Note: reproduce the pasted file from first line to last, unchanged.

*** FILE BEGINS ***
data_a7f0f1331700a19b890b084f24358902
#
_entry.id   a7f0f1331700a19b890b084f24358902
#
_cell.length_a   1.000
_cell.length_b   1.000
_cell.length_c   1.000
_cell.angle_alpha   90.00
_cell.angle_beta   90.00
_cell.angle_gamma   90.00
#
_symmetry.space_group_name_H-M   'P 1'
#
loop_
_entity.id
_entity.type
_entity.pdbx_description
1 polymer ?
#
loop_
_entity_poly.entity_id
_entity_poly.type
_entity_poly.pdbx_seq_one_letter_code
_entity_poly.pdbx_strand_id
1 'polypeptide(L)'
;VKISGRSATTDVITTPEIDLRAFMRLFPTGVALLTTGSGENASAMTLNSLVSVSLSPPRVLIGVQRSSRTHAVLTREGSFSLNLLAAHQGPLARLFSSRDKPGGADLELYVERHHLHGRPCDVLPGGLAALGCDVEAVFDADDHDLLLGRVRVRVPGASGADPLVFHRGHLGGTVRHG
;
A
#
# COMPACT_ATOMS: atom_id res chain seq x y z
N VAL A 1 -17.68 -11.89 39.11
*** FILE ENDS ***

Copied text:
data_a7f0f1331700a19b890b084f24358902
#
_entry.id   a7f0f1331700a19b890b084f24358902
#
_cell.length_a   1.000
_cell.length_b   1.000
_cell.length_c   1.000
_cell.angle_alpha   90.00
_cell.angle_beta   90.00
_cell.angle_gamma   90.00
#
_symmetry.space_group_name_H-M   'P 1'
#
loop_
_entity.id
_entity.type
_entity.pdbx_description
1 polymer ?
#
loop_
_entity_poly.entity_id
_entity_poly.type
_entity_poly.pdbx_seq_one_letter_code
_entity_poly.pdbx_strand_id
1 'polypeptide(L)'
;VKISGRSATTDVITTPEIDLRAFMRLFPTGVALLTTGSGENASAMTLNSLVSVSLSPPRVLIGVQRSSRTHAVLTREGSFSLNLLAAHQGPLARLFSSRDKPGGADLELYVERHHLHGRPCDVLPGGLAALGCDVEAVFDADDHDLLLGRVRVRVPGASGADPLVFHRGHLGGTVRHG
;
A
#
# COMPACT_ATOMS: atom_id res chain seq x y z
N VAL A 1 -17.68 -11.89 39.11